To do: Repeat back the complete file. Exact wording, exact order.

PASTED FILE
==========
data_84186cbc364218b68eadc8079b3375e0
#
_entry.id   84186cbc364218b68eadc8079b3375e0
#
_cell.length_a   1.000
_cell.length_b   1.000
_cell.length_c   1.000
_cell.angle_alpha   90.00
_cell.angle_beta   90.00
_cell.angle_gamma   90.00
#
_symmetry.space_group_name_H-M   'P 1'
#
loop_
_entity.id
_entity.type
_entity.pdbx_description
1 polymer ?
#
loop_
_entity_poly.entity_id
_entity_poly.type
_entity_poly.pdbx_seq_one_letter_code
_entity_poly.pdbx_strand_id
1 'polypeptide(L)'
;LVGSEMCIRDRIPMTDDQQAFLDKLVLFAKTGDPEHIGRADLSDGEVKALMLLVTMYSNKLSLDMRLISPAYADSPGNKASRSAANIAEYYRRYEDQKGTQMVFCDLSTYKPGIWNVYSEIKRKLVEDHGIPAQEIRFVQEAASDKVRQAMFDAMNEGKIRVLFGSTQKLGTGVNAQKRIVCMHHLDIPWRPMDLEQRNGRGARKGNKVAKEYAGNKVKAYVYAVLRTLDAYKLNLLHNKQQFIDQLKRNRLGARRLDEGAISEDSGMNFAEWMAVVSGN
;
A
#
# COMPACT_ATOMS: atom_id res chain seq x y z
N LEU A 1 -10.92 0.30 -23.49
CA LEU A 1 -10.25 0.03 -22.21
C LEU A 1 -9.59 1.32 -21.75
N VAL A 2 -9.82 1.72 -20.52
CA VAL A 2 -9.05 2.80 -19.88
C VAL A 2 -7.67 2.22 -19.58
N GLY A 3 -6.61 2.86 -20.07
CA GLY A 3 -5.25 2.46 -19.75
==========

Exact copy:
data_84186cbc364218b68eadc8079b3375e0
#
_entry.id   84186cbc364218b68eadc8079b3375e0
#
_cell.length_a   1.000
_cell.length_b   1.000
_cell.length_c   1.000
_cell.angle_alpha   90.00
_cell.angle_beta   90.00
_cell.angle_gamma   90.00
#
_symmetry.space_group_name_H-M   'P 1'
#
loop_
_entity.id
_entity.type
_entity.pdbx_description
1 polymer ?
#
loop_
_entity_poly.entity_id
_entity_poly.type
_entity_poly.pdbx_seq_one_letter_code
_entity_poly.pdbx_strand_id
1 'polypeptide(L)'
;LVGSEMCIRDRIPMTDDQQAFLDKLVLFAKTGDPEHIGRADLSDGEVKALMLLVTMYSNKLSLDMRLISPAYADSPGNKASRSAANIAEYYRRYEDQKGTQMVFCDLSTYKPGIWNVYSEIKRKLVEDHGIPAQEIRFVQEAASDKVRQAMFDAMNEGKIRVLFGSTQKLGTGVNAQKRIVCMHHLDIPWRPMDLEQRNGRGARKGNKVAKEYAGNKVKAYVYAVLRTLDAYKLNLLHNKQQFIDQLKRNRLGARRLDEGAISEDSGMNFAEWMAVVSGN
;
A
#
# COMPACT_ATOMS: atom_id res chain seq x y z
N LEU A 1 -10.92 0.30 -23.49
CA LEU A 1 -10.25 0.03 -22.21
C LEU A 1 -9.59 1.32 -21.75
N VAL A 2 -9.82 1.72 -20.52
CA VAL A 2 -9.05 2.80 -19.88
C VAL A 2 -7.67 2.22 -19.58
N GLY A 3 -6.61 2.86 -20.07
CA GLY A 3 -5.25 2.46 -19.75